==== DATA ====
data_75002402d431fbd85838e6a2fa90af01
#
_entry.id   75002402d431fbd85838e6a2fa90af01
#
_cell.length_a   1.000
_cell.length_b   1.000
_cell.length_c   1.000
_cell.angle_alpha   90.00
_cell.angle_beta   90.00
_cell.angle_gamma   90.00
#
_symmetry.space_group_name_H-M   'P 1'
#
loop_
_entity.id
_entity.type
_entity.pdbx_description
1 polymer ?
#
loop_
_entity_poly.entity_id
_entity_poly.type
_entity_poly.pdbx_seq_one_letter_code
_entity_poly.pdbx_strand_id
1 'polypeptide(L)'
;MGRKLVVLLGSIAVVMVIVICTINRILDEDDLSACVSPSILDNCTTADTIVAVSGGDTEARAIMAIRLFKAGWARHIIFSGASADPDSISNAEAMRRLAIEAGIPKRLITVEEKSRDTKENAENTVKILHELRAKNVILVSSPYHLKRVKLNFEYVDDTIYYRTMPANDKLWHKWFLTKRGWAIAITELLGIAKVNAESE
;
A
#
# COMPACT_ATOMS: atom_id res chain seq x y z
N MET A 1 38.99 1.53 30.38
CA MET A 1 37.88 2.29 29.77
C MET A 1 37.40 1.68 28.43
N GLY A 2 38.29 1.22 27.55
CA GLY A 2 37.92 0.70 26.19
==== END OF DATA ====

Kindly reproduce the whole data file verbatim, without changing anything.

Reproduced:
data_75002402d431fbd85838e6a2fa90af01
#
_entry.id   75002402d431fbd85838e6a2fa90af01
#
_cell.length_a   1.000
_cell.length_b   1.000
_cell.length_c   1.000
_cell.angle_alpha   90.00
_cell.angle_beta   90.00
_cell.angle_gamma   90.00
#
_symmetry.space_group_name_H-M   'P 1'
#
loop_
_entity.id
_entity.type
_entity.pdbx_description
1 polymer ?
#
loop_
_entity_poly.entity_id
_entity_poly.type
_entity_poly.pdbx_seq_one_letter_code
_entity_poly.pdbx_strand_id
1 'polypeptide(L)'
;MGRKLVVLLGSIAVVMVIVICTINRILDEDDLSACVSPSILDNCTTADTIVAVSGGDTEARAIMAIRLFKAGWARHIIFSGASADPDSISNAEAMRRLAIEAGIPKRLITVEEKSRDTKENAENTVKILHELRAKNVILVSSPYHLKRVKLNFEYVDDTIYYRTMPANDKLWHKWFLTKRGWAIAITELLGIAKVNAESE
;
A
#
# COMPACT_ATOMS: atom_id res chain seq x y z
N MET A 1 38.99 1.53 30.38
CA MET A 1 37.88 2.29 29.77
C MET A 1 37.40 1.68 28.43
N GLY A 2 38.29 1.22 27.55
CA GLY A 2 37.92 0.70 26.19